What if cable won’t work with Apple? Well, Apple has $110 billion in cash, and that could double in the next year. It could certainly afford content, or even an entire cable system
It turns out that the best way to watch a live concert is online. This was made clear earlier this year when American Express hosted Jay-Z’s commercial-free live performance at SXSW on its YouTube Channel. Viewers had their own mini-control room with a few different angles to choose from, and YouTube comments were integrated with Twitter accounts. There was a bigger community of concertgoers online than at the actual event. Plus, anyone who tweeted using the concert’s hashtag received a discount on future Ticketmaster purchases. A television experience cannot be that engaging, rewarding and entertaining. Not without a device in your hand, and a big-screen interface to mirror it.
At my company’s offices, we have Apple TV in every meeting room. As a result, we can show apps, websites, presentations and PDFs on the television. This is called Mirroring, a feature that displays your device’s screen on a big TV screen. Mirroring will be available in the new operating system for Apple computers. This means that whatever is on a laptop can be on a TV, where you’ll be able to have multiple windows open. Quickly switch between answering emails to working on a Power Point presentation to playing a game to watching a TV show or YouTube video.
It’s always linked to Apple’s imminent TV set. Why? Because sometimes talking is easier than typing. I use voice dictation for tweets and text messages while jogging. For TV, want to tape “Breaking Bad” but have your hands full cooking meth chicken? “Siri, record ‘Breaking Bad’ tonight.” Done. Really, it’s going to be that easy. And that’s great.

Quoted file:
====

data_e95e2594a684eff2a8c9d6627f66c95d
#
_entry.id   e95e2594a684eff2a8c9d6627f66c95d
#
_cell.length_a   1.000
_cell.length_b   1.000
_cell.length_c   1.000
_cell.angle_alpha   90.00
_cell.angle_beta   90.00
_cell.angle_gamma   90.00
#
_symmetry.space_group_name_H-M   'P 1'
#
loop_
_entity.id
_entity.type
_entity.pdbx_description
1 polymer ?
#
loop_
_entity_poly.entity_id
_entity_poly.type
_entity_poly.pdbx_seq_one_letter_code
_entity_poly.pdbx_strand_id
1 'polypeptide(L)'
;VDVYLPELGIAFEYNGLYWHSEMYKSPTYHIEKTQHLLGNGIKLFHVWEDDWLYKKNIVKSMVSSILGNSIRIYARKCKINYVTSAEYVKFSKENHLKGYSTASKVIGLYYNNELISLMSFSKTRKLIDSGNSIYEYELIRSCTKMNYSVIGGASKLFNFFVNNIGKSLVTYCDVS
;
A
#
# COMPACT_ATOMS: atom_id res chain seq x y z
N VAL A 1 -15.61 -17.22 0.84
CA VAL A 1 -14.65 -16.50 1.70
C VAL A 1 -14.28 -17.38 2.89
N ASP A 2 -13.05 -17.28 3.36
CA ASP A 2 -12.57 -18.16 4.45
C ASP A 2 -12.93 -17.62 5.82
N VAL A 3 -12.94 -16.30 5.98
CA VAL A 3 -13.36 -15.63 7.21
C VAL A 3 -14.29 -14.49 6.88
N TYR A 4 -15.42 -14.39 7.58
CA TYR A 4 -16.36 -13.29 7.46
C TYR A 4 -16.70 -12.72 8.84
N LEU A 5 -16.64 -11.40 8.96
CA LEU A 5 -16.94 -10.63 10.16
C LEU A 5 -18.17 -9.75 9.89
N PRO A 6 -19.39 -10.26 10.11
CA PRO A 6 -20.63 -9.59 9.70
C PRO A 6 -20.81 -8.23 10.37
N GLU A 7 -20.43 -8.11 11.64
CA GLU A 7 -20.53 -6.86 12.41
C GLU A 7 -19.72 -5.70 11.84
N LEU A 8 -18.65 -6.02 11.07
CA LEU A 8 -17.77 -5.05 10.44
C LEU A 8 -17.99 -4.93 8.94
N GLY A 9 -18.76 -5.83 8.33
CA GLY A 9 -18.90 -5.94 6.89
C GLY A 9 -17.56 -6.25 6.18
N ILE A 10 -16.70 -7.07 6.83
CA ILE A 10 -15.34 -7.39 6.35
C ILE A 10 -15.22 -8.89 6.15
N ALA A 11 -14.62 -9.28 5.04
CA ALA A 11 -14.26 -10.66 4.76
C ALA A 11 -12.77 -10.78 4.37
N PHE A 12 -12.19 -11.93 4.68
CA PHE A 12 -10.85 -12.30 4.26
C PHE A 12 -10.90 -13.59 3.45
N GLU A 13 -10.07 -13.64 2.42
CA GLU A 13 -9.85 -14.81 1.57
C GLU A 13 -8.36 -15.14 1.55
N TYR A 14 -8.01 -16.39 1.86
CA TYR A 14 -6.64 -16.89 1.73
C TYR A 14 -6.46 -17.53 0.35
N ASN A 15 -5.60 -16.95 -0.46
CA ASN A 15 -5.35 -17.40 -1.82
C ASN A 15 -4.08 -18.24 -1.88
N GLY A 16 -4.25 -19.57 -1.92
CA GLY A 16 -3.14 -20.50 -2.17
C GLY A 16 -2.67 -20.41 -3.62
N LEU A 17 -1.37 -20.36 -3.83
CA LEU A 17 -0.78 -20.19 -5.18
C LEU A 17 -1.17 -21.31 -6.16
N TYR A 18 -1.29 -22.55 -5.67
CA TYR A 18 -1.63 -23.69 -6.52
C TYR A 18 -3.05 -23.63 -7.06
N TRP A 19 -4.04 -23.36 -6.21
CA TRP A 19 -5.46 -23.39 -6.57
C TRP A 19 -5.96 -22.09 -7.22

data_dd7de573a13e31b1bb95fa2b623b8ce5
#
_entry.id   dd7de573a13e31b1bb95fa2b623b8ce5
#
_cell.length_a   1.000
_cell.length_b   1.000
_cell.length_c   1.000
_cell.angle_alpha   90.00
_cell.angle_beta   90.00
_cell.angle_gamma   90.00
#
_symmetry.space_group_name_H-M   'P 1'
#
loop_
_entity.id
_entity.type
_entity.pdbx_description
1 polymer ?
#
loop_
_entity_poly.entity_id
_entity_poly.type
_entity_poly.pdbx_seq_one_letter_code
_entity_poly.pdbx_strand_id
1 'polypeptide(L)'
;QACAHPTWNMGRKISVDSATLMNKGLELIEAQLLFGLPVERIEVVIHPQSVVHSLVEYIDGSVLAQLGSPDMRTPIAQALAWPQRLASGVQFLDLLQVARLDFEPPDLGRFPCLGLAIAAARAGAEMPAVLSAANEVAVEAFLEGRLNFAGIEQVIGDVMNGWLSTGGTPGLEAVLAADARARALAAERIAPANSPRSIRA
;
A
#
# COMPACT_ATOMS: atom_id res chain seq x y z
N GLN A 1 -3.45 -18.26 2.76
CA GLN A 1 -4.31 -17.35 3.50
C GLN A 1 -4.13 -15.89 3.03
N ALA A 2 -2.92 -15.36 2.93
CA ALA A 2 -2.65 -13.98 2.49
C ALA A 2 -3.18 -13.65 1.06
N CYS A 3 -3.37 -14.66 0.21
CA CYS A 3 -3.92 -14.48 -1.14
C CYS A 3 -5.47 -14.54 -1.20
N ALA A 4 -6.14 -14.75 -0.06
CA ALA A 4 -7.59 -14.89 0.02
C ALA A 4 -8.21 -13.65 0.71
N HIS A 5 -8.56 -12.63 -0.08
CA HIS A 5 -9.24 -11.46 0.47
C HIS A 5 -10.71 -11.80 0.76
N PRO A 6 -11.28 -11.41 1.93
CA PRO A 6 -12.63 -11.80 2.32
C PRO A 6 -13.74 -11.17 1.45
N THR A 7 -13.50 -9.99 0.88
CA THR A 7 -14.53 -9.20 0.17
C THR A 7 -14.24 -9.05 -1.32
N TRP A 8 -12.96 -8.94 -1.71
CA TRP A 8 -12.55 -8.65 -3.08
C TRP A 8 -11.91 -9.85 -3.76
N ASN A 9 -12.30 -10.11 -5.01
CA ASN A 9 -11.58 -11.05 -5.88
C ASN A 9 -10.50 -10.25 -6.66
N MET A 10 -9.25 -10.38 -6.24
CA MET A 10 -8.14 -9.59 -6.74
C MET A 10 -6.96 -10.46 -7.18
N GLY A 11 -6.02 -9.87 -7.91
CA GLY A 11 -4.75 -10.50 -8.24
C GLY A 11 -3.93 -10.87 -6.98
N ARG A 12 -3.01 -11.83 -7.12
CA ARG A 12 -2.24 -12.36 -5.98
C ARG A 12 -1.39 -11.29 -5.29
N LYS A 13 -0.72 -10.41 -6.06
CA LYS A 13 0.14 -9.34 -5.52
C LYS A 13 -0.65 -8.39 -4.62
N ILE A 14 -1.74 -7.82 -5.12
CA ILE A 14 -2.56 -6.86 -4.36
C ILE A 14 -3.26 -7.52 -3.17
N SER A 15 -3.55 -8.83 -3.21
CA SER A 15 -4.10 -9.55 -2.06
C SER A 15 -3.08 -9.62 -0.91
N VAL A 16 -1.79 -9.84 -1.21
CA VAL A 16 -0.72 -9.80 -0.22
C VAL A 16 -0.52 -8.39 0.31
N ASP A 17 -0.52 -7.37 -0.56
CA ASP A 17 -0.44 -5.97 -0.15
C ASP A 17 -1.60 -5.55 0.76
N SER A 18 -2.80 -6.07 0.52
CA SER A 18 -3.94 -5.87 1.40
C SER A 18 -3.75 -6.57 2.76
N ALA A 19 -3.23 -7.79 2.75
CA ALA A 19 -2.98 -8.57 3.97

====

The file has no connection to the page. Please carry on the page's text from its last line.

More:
The release of Apple’s TV set will come with a major marketing campaign, and enormous amount of media coverage and viral buzz. Given that TV sets are expensive and not purchased often, the greatest immediate value in the release of the iTV may be that it brings Apple TV’s features to the forefront. As far as what new features the iTV will bring, we can only imagine.
Jason Stein is the founder and President of Laundry Service, a digital agency.
Dentsu’s new Web3 readiness tool shines light on the tech’s potential to complement AI
Dentsu's Innovation Initiative is launching a web3 readiness index next month — at a time when the industry is obsessed with AI. Could the two technologies actually make a good pair?
Digiday+ Research deep dive: Publishers large and small put their resources into first-party data
Eighty-two percent of publishers overall say they're already using first-party data to prepare for the end of the third-party cookie, and nearly half are requiring users to register and integrating first-party data segments into DSPs – indicating that first-party data is the clear path forward for publishers heading into the post-cookie world.
Media Briefing: Why publishers hope chatbots will be the latest retention tool
Publishers hope the chatbots they are developing will be the latest retention tool to keep readers onsite and to get them to consume more content.
SponsoredHow enterprise-grade CDPs are enhancing data processes and improving customer experiences
Produced in partnership with Marketecture The following article highlights an interview between Martin Kihn, Salesforce’s senior vice president of Marketing Cloud, and Ari Paparo, founder and CEO of Marketecture Media. Register to watch more of the discussion and learn how brands are making the most of enterprise-grade CDP technologies. As brands expand across channels and […]
How programmatic advertising will evolve this year on the heels of audio growth and privacy changes
Comscore’s programmatic division Proximic released a State of Programmatic study highlighting the growth of audio and podcasting, other digital advertising channels and challenges around third-party data.
Why podcasters are selling subscriptions through third-party vendors
Many podcasters are turning to third party platforms like Supporting Cast and Supercast to launch or grow their subscription businesses beyond Spotify or Apple.